NLM Recruitment Video Transcripts
NLM has a wonderful mission, and that was definitely one of the reasons why I found NLM to be an attractive place to work, and it's a big reason why I'm still here.
NLM's mission--down to its most pure kernel--and that's to remind everybody that everything that you do here everyday helps somebody to get health information.
Often people ask me, "Why the government? Why the National Library of Medicine? Why not Google? Why not Apple?"
And while they are great companies--and they are doing great research--NLM offers the blend, which excites me, that I can work with more than one field at the same time.
And the idea of actually training computers to help doctors, help researchers, held teachers, educators in the role of the library was exciting enough that I wanted to be here.
There are many well-respected and well-regarded medical libraries, but being part of NLM is like playing the big room. I mean, this is about as good as it gets.
This is not the run-of-the-mill administrative office; It is a research institution pushing the boundaries for informatics.
The NLM culture I could categorize as diverse--lots of opportunities--and also very family friendly.
The very remarkable thing about NLM is the diversity of the workforce in every sense, you know, whether it's age or their professional training or their culture.
Here people are very approachable, and if you don’t mind, you just...even though you think that, you know, they are the head of this department or whatever…you're kind of afraid of them, but don’t be so because I found whoever I tried to talk to, they seldom turned me down.
To me the culture is self-driven, always strives for excellence.
NLM is full of very hardworking, dedicated people who are passionate about providing biomedical information.
I think the impact of NLM globally is huge.
We know that its collections, especially its online collections and resources and tools are accessed by people all over the country and all over the world.
It’s there 24/7, 365, and it really makes a difference when somebody's undergoing…when they're at that crisis moment, they don’t have time to go to the physical library and spend hours researching or try to figure out where on the web has valid health information.
They know...they can know this is a valid source--it's been vetted properly--and it’s really there for them.
The impact is felt by everyone. Researchers all over the world use our products, and by products I mean our databases, and so if we do something to PubMed for example, we're gonna hear about it from people that are not only in the United Sates but all over the world.
And for a lot of these researchers, PubMed is their first point of access to the medical literature because it’s free.
I would see it when I did reference just answering reference questions from all over the world--from physicians, community organizations, the general public--they come to us when they can go to their own medical libraries in their country--they come to us, which is rather a compliment.
We have a friend in Malaysia, and about five years ago his mother was diagnosed with bladder cancer, and so he wrote to us and he was just sort of asking for our support and I said, "You know, is there anything I can do to help you get information about this, because you know, I know a great source for that, MedlinePlus.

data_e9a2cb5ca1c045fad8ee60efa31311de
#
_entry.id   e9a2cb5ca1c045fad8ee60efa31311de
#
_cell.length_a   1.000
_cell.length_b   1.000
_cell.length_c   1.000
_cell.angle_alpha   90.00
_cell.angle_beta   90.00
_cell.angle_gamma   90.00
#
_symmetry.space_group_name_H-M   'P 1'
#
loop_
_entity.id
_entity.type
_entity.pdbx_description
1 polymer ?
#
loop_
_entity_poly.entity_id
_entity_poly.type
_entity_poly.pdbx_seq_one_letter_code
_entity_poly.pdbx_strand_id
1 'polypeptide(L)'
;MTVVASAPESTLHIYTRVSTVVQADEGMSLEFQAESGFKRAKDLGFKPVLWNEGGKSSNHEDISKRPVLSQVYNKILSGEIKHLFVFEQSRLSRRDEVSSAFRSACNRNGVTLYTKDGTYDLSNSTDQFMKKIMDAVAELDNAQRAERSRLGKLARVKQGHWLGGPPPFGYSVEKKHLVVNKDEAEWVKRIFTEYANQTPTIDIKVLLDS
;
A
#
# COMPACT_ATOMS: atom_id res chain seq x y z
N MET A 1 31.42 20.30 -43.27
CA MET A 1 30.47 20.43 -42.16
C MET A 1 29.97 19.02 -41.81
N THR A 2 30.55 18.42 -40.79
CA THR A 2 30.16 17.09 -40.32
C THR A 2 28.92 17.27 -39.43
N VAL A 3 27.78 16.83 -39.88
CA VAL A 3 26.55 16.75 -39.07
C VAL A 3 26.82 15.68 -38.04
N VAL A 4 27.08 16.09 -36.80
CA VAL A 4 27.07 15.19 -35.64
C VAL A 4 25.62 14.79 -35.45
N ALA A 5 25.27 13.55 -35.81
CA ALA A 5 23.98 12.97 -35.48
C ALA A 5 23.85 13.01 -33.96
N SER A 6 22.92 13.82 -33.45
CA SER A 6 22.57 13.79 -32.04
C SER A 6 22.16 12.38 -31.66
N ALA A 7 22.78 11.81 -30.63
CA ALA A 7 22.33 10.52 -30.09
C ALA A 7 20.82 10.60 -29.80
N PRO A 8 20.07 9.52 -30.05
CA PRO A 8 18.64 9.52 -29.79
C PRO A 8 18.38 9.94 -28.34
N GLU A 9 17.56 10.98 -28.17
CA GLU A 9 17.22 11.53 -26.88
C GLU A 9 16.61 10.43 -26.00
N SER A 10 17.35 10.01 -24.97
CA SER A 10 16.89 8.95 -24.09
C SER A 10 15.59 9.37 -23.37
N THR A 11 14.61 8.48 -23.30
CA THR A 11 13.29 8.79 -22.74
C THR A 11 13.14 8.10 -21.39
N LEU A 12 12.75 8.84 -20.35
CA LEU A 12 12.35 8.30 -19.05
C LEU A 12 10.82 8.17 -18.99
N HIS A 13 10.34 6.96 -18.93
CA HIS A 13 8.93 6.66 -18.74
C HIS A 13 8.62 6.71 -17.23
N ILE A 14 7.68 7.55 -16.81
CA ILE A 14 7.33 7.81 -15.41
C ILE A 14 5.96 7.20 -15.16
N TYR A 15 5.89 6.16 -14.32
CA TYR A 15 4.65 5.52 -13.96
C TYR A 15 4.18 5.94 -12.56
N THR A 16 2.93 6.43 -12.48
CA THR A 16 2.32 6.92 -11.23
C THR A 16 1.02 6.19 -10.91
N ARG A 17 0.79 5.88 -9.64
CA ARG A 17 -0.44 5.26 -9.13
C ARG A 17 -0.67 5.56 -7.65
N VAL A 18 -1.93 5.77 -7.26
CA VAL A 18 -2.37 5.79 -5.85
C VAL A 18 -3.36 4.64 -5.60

And he said, "that would be wonderful if you could provide some information." So I did a quick search and I came across the MedlinePlus page on bladder cancer and all the links to NCI bladder cancer resources that were out there for him, and I sent those to him and about two or three months later his mom had undergone some treatments, and he wrote back and he said, “I really wanna thank you, because you provided more information to my family and I than her doctors did.”
It is necessary to have one place that's reliable, that's...that does not have any commercial pressures to represent what is the best known knowledge in the field, and NLM offers that--worldwide.
I chose librarianship because I like being introduced to new ideas, and new knowledge on a constant basis, and I found that I also like learning new technology and I found librarianship to be sort of a good fit for this.
I'm very interested in library automation...A general interest in technology. And as I was studying library science, I was gravitating towards the areas of working with automated processing of data and software solutions to library problems.
I was very interested in the field of medical informatics and the role that librarians could possibly play, and I couldn't have found a more exciting place.
The role of the library is changing. So again, I think it's a very exciting time to be in libraries, because we don't have...We have the traditional role, but it's expanded so much, because with the Internet and all of that, we have so many other services that the library provides.
Libraries offer me the opportunity to provide services to people, and also I'm always interested in computer technologies. My job combines services and computer technology.
I've been both in academia and private sector before, and then with this...with NLM, I think when it's anything to do with biomedical information, this is the place to be with its...you know, a hundred and seventy-five year tradition of making biomedical information accessible.
It's great to work at NLM. I think I will retire from here.